This is all just confirmation bias.

 

I liken this to the "butt dyno" effect prevalent on car and motorcycle forums where people vehemently argue about how much more power they "feel" from whatever mod is being discussed--when there either isn't any or too little to really matter. Lots of stubborn righteous opinion. No hard evidence, or evidence that is so slim that it is barely even measurable--and completely imperceptible to human senses.

 

My dad always told me, "You can't argue with a closed mind. Once someone has convinced themselves they will defend their position to the death."

 

Yep!

 

I doubt anyone on this forum, in a blind test could pick the fluorite refractor out of a lineup 9 times out of 10. Of course, since this test will never happen, and even of it does there will always be someone who will arbitrarily invalidate and dismiss the test because of how it was carried out or whatever.... these pointless arguments will go on.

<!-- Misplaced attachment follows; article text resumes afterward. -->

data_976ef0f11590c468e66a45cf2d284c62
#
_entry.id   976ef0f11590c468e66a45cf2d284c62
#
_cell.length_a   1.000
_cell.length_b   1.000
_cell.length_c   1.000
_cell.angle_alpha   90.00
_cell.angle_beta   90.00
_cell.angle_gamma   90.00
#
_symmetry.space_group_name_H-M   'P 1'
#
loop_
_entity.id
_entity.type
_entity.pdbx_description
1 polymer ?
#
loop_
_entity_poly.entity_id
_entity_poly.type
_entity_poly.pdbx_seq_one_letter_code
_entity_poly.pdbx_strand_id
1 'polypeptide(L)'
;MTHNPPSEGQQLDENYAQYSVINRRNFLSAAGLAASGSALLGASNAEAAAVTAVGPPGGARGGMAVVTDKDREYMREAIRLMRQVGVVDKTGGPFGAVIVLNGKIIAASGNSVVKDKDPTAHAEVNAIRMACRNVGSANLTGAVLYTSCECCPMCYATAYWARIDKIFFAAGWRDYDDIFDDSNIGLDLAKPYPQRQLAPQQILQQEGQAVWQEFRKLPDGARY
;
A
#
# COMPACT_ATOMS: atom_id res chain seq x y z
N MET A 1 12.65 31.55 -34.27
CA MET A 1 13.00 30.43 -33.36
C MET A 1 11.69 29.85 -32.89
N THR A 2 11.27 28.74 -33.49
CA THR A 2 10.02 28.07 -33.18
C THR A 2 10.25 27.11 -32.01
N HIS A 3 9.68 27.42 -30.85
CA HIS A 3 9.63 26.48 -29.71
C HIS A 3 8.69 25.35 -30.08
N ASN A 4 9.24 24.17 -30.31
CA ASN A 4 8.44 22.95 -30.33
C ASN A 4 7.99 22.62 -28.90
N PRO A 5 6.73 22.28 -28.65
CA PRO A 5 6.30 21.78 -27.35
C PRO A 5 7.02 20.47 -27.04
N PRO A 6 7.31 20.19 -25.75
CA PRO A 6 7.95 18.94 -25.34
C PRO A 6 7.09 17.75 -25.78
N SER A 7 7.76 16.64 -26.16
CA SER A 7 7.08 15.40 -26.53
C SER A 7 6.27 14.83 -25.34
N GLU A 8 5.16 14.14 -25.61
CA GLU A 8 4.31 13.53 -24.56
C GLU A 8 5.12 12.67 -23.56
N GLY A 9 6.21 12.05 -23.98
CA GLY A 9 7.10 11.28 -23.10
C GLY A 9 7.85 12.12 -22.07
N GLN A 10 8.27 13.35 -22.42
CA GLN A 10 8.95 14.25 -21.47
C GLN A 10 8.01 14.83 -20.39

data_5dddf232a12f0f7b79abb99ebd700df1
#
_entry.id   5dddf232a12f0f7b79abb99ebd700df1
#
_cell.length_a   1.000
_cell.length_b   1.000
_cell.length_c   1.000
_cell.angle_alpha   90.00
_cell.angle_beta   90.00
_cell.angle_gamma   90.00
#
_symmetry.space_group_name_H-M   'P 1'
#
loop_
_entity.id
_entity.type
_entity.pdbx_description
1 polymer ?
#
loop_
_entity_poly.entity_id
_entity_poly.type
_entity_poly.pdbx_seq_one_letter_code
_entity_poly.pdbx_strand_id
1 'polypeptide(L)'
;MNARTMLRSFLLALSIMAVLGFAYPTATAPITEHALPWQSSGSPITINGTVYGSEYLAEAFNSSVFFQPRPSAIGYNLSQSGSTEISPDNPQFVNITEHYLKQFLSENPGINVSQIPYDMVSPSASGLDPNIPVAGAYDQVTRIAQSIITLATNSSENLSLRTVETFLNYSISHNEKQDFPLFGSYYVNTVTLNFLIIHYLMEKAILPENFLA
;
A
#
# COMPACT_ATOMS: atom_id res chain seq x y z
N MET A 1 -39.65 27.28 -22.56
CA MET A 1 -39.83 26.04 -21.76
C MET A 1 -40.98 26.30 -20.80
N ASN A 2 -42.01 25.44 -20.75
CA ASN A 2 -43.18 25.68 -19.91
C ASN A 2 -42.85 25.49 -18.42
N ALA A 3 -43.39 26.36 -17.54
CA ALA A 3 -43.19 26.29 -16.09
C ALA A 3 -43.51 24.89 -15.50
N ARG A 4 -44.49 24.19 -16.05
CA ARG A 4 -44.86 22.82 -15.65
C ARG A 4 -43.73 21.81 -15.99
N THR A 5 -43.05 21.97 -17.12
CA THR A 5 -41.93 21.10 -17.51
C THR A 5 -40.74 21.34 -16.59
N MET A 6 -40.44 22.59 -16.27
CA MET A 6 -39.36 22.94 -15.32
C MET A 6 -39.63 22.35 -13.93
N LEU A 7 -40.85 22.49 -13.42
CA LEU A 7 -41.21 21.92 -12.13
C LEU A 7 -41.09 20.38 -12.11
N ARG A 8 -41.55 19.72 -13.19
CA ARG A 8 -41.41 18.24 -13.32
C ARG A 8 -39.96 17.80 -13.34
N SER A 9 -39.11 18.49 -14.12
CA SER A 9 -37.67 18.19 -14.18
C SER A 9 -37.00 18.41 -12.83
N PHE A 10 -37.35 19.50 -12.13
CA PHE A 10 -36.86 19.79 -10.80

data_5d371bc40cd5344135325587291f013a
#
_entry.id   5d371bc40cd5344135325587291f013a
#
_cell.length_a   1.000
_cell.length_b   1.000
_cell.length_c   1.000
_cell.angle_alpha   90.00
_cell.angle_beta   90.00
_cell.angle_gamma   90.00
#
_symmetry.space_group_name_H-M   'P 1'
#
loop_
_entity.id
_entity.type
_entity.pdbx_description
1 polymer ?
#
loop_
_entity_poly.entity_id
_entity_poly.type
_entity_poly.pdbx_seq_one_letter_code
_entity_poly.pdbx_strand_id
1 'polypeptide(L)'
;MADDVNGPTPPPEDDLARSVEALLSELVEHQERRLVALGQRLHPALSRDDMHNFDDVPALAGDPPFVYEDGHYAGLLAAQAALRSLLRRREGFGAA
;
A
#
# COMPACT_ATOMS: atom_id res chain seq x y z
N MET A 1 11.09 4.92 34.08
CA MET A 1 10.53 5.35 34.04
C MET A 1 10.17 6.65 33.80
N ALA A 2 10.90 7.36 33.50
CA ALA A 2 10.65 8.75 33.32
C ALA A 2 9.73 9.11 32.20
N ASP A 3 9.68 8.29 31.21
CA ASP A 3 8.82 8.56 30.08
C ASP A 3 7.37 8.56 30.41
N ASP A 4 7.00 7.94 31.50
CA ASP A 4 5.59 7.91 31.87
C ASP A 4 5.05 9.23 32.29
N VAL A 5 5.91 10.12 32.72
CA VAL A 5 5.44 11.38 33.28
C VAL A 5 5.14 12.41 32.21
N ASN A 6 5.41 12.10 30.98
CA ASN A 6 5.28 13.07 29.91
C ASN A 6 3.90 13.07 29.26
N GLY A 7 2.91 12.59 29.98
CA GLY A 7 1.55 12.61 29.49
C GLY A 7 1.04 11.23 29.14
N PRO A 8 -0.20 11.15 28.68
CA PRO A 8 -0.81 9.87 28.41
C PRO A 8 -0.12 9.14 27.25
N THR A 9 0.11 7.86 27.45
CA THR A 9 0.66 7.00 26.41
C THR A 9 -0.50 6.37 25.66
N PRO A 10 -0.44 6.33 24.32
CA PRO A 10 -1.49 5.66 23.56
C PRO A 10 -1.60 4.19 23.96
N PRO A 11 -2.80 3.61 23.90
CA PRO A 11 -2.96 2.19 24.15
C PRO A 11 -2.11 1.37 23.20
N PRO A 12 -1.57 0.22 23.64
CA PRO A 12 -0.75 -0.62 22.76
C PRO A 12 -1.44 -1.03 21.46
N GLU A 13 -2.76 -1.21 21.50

And FWIW, It's my opinion that the views through my TSA-120 are far better than the FS102s and FS152s I have looked though. That's why I bought one.

 

So there! :neener:



#56 Astrojensen

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Posted 07 August 2015 - 04:27 PM

Why do we always try to rationalize love?

 

 

Clear skies!
Thomas, Denmark



#57 Jon Isaacs

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Posted 07 August 2015 - 04:30 PM

 

My dad always told me...

 

In a similar vein:

 

"You can't depend on your eyes when your imagination is out of focus."

 

Mark Twain

 

Very appropriate for amateur astronomers, me included..